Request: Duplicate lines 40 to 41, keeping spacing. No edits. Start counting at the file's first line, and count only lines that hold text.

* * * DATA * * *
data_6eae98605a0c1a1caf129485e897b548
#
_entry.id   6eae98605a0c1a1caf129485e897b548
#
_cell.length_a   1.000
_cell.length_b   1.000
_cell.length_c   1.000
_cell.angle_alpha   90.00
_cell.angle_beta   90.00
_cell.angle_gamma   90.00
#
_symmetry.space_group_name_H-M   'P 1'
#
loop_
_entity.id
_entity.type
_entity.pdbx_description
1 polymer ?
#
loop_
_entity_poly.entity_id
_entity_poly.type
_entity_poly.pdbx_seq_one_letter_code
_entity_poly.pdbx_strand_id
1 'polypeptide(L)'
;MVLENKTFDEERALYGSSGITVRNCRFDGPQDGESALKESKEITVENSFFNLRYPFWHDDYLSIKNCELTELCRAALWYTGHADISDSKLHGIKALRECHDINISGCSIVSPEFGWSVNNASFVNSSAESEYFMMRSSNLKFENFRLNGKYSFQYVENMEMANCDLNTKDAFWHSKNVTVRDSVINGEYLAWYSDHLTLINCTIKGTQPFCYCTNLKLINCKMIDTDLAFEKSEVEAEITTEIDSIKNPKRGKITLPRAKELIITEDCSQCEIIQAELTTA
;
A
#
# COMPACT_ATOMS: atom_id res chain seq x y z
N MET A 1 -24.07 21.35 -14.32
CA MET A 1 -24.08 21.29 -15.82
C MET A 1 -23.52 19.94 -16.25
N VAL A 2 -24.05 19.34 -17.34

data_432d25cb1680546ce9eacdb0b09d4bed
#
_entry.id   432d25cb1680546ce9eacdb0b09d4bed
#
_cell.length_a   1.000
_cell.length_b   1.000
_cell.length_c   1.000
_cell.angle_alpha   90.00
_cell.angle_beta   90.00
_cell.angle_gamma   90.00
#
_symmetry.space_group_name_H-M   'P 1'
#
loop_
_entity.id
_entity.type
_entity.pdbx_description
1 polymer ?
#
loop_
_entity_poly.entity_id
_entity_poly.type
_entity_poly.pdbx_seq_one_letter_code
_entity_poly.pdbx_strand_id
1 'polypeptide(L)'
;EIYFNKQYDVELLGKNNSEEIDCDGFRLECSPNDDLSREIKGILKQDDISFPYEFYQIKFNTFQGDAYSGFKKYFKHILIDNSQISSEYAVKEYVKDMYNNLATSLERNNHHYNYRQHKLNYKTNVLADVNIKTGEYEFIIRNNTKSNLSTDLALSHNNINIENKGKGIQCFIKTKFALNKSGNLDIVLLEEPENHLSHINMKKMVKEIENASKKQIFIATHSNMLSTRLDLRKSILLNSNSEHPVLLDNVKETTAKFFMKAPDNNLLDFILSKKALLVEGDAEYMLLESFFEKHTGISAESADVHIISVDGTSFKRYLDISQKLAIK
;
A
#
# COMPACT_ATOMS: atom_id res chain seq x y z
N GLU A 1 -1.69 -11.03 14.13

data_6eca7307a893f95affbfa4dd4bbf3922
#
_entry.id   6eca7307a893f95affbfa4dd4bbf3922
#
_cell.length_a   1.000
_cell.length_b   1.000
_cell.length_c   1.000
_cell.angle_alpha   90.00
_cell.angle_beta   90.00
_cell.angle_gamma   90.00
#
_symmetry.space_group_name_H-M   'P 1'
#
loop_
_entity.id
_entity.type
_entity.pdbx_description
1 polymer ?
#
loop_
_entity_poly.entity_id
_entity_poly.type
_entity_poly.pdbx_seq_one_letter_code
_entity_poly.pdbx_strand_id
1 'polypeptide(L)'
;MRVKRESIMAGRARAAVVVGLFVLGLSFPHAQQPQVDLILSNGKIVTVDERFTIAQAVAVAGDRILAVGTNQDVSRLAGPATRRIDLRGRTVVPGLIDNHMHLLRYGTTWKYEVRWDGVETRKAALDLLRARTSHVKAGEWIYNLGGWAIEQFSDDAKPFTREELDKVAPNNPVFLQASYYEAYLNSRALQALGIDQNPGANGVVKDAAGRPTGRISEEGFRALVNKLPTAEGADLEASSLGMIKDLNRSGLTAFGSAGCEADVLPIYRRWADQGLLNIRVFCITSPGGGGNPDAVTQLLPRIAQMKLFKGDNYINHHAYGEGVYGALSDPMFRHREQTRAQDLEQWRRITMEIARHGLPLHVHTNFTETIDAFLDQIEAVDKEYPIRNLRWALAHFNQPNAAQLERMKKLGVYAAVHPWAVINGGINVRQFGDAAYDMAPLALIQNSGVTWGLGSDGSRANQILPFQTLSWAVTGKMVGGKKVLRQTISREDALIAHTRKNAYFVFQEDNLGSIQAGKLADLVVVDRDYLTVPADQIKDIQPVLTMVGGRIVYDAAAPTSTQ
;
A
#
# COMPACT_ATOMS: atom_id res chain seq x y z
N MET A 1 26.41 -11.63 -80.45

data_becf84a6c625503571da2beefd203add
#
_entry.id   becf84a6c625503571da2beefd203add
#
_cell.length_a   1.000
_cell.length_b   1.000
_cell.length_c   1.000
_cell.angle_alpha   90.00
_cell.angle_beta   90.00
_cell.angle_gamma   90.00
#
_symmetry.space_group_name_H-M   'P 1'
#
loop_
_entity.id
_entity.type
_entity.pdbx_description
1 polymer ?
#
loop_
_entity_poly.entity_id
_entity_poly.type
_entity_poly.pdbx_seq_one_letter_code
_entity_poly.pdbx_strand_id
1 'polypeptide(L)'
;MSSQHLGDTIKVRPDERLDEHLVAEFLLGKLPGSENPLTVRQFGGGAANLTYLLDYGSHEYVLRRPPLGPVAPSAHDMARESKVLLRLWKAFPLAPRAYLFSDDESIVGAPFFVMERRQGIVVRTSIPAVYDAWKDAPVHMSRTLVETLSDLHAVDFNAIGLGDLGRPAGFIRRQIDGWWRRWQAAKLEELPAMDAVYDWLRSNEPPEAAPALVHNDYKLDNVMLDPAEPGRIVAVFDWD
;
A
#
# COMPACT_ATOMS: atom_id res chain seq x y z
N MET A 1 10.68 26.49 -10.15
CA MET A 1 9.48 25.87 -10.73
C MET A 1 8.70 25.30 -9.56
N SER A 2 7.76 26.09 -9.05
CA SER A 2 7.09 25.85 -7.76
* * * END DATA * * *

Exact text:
_cell.length_b   1.000
_cell.length_c   1.000